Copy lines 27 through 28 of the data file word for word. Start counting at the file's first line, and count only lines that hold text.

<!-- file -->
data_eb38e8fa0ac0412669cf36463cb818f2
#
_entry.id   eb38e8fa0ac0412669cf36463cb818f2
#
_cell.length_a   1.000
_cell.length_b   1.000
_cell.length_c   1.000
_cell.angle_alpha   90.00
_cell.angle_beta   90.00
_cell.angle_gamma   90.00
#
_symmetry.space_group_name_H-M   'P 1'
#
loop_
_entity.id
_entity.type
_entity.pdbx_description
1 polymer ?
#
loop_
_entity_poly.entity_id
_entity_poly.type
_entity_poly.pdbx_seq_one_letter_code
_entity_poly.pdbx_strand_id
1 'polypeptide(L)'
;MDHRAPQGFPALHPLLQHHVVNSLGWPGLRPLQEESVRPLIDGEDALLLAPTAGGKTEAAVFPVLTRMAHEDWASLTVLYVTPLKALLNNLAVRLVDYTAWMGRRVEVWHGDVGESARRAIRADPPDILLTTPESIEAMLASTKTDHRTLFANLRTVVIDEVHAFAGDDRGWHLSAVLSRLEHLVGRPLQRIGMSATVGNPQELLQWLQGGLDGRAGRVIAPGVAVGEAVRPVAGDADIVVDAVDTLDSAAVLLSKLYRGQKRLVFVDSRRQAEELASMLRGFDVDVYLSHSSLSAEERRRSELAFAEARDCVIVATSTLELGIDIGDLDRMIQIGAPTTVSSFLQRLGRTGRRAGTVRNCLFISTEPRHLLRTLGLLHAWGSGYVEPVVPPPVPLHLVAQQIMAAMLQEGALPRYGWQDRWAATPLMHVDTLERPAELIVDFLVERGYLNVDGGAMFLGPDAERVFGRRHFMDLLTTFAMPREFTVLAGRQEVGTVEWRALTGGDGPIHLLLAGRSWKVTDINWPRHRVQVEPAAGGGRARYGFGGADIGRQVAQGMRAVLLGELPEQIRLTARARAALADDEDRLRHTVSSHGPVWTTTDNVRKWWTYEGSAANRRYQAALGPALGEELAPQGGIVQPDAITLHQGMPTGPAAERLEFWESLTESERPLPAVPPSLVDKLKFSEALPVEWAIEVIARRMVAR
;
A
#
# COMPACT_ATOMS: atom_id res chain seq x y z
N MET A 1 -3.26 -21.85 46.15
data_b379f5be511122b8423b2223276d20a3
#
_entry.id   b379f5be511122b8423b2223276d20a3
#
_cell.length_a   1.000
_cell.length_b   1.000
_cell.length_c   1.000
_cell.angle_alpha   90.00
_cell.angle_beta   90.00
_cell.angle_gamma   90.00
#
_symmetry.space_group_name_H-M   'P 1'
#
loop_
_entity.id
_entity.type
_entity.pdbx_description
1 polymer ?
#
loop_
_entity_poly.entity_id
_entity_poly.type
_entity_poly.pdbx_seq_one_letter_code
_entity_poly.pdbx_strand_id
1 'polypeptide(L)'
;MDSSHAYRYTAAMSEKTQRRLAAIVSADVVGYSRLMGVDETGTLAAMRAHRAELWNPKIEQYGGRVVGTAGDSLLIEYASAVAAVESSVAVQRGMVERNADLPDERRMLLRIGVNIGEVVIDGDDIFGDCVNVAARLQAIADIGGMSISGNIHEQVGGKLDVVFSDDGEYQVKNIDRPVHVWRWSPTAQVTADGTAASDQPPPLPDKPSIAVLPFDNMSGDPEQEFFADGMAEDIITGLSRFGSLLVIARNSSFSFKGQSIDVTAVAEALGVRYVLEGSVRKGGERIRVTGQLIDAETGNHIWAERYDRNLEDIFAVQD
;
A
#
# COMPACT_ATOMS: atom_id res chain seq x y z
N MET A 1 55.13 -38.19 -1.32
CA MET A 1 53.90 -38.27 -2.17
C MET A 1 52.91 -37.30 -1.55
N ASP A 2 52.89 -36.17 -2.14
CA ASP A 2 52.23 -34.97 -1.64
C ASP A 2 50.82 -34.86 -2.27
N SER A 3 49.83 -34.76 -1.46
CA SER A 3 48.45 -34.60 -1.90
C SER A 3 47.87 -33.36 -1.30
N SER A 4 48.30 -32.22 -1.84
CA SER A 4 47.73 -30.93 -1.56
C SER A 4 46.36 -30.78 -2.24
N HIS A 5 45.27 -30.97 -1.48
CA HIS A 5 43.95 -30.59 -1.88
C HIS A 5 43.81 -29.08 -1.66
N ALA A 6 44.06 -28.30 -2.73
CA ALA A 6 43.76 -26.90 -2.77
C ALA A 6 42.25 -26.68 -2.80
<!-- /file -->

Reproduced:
;
A